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>Goodwood was supposed to hold the german armor in place. it had nothing to do with “suck in forces from the interior” (althugh there has been an after the fact claim that this was Monty’s whole strategy). Goodwood was supposed to crack the German line. It was only after it filed that Monty claimed it was a holding attack.
Well these are different words for the same thing. Holding attack, diversion, feint, etc. They all mean the same thing, an attack designed to force the enemy into commiting his reserves to the frontline so an attack elsewhere can make a strategic breakthrough without being blocked by reserve formations. The reserve formations were held in the rear which would have been the interior of France, they may not have been too deep in the interior but that’s just pedantry.
It was openly stated in SHAEF Headquarters before the attack that it was not a breakthrough and was meant only to force the Germans to commit their reserves. Montgomery was under threat at the time as a war leader, the Americans had arrived and were looking to take charge of things and several British military officers who hated Montgomery for various reasons wanted to have him removed. Montgomery made the mistake of overselling Goodwood, and in doing so misleading the British public and the troops under his command, and then afterwards he backpedaled furiously to protect himself and his position.
>It was not a futile battle. with a bit better execution and tank gunnery the attack would have succeded. one main reason for its failure was the bad blood between monty and Cunnigham.. and the failure to have radio contact with Typhoon pilots. Compare to Quedda and Bradley.
If you subscribe to the view that it was a feint then the battle would have been futile to those engaged in it, by definition. It is very strange that an armoured breakthrough attempt would be attempted around a large city and in the most direct line towards the enemy. Tanks are open country vehicles and don’t work well in cities, cities are very hard to take, and it was the enemy’s strongest point. The basic rules of Indirect Attack were all being broken, it could only have been a diversionary attack. No General would make their main attack there and think it might succeed, it was the wrong place to do it. The American breakthrough that followed is a vindication of this.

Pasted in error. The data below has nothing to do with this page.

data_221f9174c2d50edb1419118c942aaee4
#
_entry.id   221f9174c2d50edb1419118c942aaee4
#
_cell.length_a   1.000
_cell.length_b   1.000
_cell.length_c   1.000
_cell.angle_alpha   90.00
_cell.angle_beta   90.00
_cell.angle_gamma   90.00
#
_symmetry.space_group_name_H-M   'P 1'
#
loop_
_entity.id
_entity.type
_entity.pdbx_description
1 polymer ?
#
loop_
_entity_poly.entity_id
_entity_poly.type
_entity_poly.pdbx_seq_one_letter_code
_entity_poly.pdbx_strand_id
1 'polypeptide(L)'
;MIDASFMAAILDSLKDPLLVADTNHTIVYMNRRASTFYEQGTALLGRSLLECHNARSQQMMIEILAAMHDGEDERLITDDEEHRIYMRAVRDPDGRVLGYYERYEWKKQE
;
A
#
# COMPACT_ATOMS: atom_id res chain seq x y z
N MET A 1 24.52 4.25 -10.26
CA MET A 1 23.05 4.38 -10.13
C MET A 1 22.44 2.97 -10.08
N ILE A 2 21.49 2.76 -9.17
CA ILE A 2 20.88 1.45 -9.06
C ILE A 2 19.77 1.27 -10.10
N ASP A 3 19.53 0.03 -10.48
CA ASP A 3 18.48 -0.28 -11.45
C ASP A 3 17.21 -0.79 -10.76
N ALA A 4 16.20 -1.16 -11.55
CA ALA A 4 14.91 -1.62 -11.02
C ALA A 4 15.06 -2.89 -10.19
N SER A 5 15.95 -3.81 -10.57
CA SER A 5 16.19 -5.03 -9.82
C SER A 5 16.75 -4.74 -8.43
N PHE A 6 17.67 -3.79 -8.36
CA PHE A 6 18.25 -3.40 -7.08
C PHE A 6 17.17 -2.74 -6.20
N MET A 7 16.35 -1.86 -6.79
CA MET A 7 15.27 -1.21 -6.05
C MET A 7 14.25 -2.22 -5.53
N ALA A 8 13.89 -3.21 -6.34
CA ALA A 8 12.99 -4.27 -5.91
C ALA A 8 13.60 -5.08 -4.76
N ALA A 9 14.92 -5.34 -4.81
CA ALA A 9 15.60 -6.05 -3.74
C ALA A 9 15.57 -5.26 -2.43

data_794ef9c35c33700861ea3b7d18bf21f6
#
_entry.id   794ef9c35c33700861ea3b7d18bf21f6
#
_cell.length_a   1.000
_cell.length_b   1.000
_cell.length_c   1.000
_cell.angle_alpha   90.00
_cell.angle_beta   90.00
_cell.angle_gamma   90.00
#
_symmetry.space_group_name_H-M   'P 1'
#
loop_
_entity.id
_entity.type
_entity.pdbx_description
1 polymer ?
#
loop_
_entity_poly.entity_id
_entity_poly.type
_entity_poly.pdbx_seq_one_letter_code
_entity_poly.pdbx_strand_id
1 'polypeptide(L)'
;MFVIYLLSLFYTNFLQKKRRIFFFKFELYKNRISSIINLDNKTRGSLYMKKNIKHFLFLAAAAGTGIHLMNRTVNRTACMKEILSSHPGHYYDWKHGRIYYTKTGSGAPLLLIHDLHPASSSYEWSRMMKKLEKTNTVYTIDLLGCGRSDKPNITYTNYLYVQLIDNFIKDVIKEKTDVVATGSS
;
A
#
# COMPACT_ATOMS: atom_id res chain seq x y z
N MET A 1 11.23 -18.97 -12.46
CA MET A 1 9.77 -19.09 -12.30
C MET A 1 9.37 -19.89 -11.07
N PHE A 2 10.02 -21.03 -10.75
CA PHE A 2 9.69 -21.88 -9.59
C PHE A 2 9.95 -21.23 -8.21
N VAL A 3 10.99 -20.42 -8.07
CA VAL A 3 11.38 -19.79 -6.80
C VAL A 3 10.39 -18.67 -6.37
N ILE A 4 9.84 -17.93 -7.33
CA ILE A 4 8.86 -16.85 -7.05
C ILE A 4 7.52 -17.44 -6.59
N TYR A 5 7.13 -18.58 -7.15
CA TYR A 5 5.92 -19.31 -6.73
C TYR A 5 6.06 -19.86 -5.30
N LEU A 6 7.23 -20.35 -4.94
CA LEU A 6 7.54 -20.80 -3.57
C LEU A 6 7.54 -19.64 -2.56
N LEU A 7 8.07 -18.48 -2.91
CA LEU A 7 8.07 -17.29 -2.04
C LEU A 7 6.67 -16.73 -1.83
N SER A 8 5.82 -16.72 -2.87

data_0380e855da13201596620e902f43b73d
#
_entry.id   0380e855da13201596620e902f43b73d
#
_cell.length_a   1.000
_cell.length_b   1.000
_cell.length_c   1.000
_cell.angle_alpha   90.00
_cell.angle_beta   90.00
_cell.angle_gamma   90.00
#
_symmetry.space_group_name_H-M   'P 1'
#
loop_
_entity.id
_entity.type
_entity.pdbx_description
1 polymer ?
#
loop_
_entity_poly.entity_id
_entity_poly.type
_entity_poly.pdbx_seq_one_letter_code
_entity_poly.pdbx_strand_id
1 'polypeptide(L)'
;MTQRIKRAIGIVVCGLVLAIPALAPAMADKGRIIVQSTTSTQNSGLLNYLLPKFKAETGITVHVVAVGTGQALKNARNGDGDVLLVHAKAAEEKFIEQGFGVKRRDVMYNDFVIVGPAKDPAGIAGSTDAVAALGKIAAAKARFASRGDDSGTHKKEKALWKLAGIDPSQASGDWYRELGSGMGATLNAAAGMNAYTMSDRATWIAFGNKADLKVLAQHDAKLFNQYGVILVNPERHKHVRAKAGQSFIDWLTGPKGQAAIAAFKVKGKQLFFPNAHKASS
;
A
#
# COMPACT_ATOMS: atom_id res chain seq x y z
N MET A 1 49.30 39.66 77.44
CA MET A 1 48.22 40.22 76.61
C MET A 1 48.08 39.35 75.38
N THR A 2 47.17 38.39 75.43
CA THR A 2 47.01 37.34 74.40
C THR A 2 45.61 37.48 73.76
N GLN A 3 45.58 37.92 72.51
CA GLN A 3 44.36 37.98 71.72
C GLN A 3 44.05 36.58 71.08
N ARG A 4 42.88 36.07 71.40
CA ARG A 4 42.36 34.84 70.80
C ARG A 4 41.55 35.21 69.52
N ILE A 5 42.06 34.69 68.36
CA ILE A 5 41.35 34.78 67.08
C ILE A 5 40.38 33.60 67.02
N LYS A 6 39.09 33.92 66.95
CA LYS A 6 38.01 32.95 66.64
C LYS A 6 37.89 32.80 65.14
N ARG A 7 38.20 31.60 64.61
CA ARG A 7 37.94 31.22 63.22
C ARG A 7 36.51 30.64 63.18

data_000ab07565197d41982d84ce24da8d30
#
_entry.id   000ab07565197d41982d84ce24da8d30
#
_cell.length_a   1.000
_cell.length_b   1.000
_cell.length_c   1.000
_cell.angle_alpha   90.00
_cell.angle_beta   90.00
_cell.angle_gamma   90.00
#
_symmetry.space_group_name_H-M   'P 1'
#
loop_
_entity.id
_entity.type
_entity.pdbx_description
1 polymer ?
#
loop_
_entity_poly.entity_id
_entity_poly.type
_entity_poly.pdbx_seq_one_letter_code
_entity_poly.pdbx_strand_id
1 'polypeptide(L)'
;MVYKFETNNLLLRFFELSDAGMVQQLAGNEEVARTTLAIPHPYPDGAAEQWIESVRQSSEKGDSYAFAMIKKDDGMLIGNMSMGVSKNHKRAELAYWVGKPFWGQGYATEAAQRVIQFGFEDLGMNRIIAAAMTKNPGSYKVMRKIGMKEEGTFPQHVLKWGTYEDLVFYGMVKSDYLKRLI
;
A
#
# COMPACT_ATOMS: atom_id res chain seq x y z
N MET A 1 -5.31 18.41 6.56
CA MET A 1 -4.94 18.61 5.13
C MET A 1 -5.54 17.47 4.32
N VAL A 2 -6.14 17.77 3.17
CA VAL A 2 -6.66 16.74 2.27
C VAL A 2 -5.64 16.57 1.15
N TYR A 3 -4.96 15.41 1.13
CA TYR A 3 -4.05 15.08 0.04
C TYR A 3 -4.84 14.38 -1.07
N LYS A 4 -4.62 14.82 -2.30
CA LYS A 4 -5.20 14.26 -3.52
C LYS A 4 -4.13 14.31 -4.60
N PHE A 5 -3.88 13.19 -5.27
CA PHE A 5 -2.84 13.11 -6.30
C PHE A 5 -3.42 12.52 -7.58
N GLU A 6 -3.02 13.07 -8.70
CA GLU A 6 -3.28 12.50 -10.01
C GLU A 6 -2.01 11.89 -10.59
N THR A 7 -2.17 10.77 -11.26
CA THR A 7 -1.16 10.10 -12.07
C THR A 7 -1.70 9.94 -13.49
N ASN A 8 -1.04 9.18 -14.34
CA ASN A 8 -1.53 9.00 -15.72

>The was NOT a great loss of British life in Goodwood. only a few hundred were killed. it was mostly tranks that were lost or disabled and most crews survived. the infantry didnt even get into the fight.. that was one of the effects of poor training. they lost many more next week when the infantry entered Caen.
It was more along the lines of four or five thousand killed and wounded, four or five times more than were lost at El-Alamein. Only one third of the casualties were from the tank corps, the rest were infantry. If they weren’t in the fight then who shot them?
Now the snide little remark you make about them being untrained is pretty fucking outrageous. The Allied troops at D-Day were among the most rigourously trained troops used by either side in the entire Second World War. The Allied planners trained them mercilessly for over a year to get them prepared for the most difficult and dangerous operation of the entire Western European theatre. These troops were the desert rats who had fought with distinction in Africa, they were veterans. The idea that they were untrained is complete nonsense and I have no idea where you might got that idea from.